Problem carp growing by leaps and bounds upriver
Those who understand the ecosystem of the Mississippi River are asking what they can do to stop the spread of the silver "jumping" carp now that one turned up near La Crosse. If this and three other unwanted carp move further north, one of the next dams to stop them is in Eau Claire.
There are two challenges biologists from Wisconsin and Minnesota have.
The first is getting the attention of federal lawmakers. Ron Benjamin is the Wisconsin Department of Natural Resources Fisheries Supervisor in La Crosse. He says it's likely the unwanted carp moved north when flood waters topped dams this past year.
"Wisconsin could have the strongest rules in the world but if the fish were brought into Arkansas, Mississippi or Tennessee, and they get out and into the eco system, there's nothing we can do about it. It has to be a federal rule."
Benjamin is working with Congressman Ron Kind on legislation.
The other issue is getting anglers to abide by fishing rules that already forbid moving live fish from one body of water to another.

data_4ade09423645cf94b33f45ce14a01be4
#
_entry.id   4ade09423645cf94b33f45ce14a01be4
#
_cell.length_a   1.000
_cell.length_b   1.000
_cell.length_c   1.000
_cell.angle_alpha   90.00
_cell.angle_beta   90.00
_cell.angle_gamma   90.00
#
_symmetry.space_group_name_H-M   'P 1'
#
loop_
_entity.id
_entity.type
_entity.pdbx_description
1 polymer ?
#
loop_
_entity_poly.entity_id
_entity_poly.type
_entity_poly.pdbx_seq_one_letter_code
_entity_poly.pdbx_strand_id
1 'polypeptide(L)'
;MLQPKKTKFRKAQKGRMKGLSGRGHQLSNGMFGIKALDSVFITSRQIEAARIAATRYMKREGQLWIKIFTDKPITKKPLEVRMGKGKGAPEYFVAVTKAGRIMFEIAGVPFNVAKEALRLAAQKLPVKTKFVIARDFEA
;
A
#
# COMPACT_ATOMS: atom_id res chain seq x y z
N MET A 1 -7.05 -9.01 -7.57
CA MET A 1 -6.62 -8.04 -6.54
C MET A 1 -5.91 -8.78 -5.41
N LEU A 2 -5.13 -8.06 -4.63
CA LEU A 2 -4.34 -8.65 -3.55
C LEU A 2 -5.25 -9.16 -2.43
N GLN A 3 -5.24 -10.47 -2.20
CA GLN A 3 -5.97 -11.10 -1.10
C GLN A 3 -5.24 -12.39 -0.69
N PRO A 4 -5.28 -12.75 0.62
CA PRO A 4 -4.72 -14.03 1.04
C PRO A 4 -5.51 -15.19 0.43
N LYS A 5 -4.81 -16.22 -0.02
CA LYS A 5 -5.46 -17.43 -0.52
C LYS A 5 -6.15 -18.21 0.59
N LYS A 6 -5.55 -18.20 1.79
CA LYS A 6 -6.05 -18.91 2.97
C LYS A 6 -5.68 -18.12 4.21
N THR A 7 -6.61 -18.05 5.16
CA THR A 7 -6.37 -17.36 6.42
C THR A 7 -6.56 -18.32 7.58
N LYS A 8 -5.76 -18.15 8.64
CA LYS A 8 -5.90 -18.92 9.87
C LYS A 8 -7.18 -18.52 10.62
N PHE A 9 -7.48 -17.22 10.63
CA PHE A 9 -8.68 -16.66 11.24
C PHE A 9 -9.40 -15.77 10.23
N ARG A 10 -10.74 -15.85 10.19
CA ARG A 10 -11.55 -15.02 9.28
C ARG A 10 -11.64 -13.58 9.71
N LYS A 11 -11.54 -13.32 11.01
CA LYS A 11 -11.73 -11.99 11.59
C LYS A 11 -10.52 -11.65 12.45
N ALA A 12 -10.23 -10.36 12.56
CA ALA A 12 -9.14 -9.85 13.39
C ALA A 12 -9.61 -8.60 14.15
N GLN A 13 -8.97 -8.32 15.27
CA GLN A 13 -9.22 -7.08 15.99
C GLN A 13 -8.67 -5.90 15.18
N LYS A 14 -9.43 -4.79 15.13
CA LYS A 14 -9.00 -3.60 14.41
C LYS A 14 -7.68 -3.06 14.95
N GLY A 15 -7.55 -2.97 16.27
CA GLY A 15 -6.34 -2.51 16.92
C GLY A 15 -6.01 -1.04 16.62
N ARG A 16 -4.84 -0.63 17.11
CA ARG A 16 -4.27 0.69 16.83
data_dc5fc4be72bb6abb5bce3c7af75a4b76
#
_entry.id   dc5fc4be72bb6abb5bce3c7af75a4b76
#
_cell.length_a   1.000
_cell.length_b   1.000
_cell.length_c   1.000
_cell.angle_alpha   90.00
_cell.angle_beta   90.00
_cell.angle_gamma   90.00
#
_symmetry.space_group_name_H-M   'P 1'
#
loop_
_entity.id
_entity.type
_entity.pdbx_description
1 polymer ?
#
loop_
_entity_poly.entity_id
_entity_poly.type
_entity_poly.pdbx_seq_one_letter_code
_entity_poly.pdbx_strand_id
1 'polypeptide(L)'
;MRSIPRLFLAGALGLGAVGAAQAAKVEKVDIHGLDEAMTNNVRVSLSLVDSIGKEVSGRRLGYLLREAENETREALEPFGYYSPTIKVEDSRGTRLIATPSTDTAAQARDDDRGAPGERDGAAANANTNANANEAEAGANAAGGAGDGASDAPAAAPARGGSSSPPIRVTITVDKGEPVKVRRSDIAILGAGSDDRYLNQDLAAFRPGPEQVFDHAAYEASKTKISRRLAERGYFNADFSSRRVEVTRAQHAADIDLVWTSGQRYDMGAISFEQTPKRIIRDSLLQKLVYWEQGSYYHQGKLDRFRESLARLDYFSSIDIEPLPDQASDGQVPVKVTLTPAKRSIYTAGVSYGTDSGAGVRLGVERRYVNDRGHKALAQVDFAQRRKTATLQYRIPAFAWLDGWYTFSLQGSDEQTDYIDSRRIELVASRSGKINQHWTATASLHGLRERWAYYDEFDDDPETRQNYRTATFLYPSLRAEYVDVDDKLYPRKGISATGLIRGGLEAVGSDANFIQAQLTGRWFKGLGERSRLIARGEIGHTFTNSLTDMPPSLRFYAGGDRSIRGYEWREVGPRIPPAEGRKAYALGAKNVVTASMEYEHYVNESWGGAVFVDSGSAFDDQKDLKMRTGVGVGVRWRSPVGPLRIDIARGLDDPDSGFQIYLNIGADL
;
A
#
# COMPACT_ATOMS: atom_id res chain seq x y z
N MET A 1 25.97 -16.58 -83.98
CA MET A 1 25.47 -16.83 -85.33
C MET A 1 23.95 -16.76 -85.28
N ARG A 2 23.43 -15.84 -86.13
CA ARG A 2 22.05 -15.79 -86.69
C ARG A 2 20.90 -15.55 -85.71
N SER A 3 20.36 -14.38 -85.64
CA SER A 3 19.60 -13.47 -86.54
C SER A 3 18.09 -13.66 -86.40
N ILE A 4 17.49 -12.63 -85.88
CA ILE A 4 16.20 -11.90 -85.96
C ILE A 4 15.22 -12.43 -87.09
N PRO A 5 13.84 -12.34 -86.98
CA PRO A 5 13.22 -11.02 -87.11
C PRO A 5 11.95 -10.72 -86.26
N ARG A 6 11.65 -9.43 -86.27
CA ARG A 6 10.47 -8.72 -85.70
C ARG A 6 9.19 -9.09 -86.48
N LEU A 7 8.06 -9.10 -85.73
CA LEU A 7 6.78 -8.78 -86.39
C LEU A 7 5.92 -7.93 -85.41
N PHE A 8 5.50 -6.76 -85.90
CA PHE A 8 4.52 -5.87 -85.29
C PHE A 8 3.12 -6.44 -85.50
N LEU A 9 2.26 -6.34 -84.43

But since Asian carp have a history of spreading, Ron Benjamin can predict where.
"The places I think would be more likely to have a problem would be the Lower Wisconsin, the Lower Chippewa, the lower St. Croix, the Mississippi, some of our bigger waters that actually have some pretty long stretches of undamed river."
From the Mississippi (River) the next barrier dams are near Menomonie or Eau Claire. A large, jumping silver carp can leap 8 to 10 feet in the air with enough power -- Benjamin says -- to hurt a boater.
There's also concern the silver carp will get into the Great Lakes from the Illinois River where they're already a big problem.